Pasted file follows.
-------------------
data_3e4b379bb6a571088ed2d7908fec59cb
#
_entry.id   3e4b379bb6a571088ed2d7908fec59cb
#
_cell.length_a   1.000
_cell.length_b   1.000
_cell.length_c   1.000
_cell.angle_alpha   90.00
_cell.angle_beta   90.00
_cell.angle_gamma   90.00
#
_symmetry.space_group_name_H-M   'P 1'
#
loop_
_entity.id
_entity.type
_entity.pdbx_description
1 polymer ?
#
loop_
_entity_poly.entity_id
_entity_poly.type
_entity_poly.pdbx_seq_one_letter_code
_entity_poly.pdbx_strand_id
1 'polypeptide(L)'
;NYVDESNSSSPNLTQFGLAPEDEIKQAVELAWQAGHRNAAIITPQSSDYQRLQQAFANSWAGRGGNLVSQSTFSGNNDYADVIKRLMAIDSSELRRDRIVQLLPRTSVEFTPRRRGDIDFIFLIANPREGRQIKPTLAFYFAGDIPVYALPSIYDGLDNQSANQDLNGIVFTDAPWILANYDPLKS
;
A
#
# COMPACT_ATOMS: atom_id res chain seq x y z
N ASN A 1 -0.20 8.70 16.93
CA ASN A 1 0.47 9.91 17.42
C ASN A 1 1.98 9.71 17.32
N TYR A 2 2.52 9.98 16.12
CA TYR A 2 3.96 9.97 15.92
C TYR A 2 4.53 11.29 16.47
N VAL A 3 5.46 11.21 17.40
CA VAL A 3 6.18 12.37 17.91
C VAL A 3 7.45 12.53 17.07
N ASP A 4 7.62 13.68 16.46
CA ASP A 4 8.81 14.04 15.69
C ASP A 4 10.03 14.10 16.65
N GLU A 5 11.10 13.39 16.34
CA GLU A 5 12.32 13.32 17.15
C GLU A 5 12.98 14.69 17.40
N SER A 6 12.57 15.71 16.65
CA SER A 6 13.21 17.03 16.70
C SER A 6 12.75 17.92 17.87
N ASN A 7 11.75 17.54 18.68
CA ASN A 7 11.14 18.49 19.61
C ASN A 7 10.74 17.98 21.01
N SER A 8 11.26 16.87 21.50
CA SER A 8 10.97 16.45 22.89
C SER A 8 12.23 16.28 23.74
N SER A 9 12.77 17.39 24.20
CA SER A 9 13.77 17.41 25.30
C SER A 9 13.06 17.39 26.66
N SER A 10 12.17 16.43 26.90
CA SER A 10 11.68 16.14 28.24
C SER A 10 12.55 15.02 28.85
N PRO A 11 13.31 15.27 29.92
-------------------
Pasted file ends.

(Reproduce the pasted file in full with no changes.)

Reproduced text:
data_3e4b379bb6a571088ed2d7908fec59cb
#
_entry.id   3e4b379bb6a571088ed2d7908fec59cb
#
_cell.length_a   1.000
_cell.length_b   1.000
_cell.length_c   1.000
_cell.angle_alpha   90.00
_cell.angle_beta   90.00
_cell.angle_gamma   90.00
#
_symmetry.space_group_name_H-M   'P 1'
#
loop_
_entity.id
_entity.type
_entity.pdbx_description
1 polymer ?
#
loop_
_entity_poly.entity_id
_entity_poly.type
_entity_poly.pdbx_seq_one_letter_code
_entity_poly.pdbx_strand_id
1 'polypeptide(L)'
;NYVDESNSSSPNLTQFGLAPEDEIKQAVELAWQAGHRNAAIITPQSSDYQRLQQAFANSWAGRGGNLVSQSTFSGNNDYADVIKRLMAIDSSELRRDRIVQLLPRTSVEFTPRRRGDIDFIFLIANPREGRQIKPTLAFYFAGDIPVYALPSIYDGLDNQSANQDLNGIVFTDAPWILANYDPLKS
;
A
#
# COMPACT_ATOMS: atom_id res chain seq x y z
N ASN A 1 -0.20 8.70 16.93
CA ASN A 1 0.47 9.91 17.42
C ASN A 1 1.98 9.71 17.32
N TYR A 2 2.52 9.98 16.12
CA TYR A 2 3.96 9.97 15.92
C TYR A 2 4.53 11.29 16.47
N VAL A 3 5.46 11.21 17.40
CA VAL A 3 6.18 12.37 17.91
C VAL A 3 7.45 12.53 17.07
N ASP A 4 7.62 13.68 16.46
CA ASP A 4 8.81 14.04 15.69
C ASP A 4 10.03 14.10 16.65
N GLU A 5 11.10 13.39 16.34
CA GLU A 5 12.32 13.32 17.15
C GLU A 5 12.98 14.69 17.40
N SER A 6 12.57 15.71 16.65
CA SER A 6 13.21 17.03 16.70
C SER A 6 12.75 17.92 17.87
N ASN A 7 11.75 17.54 18.68
CA ASN A 7 11.14 18.49 19.61
C ASN A 7 10.74 17.98 21.01
N SER A 8 11.26 16.87 21.50
CA SER A 8 10.97 16.45 22.89
C SER A 8 12.23 16.28 23.74
N SER A 9 12.77 17.39 24.20
CA SER A 9 13.77 17.41 25.30
C SER A 9 13.06 17.39 26.66
N SER A 10 12.17 16.43 26.90
CA SER A 10 11.68 16.14 28.24
C SER A 10 12.55 15.02 28.85
N PRO A 11 13.31 15.27 29.92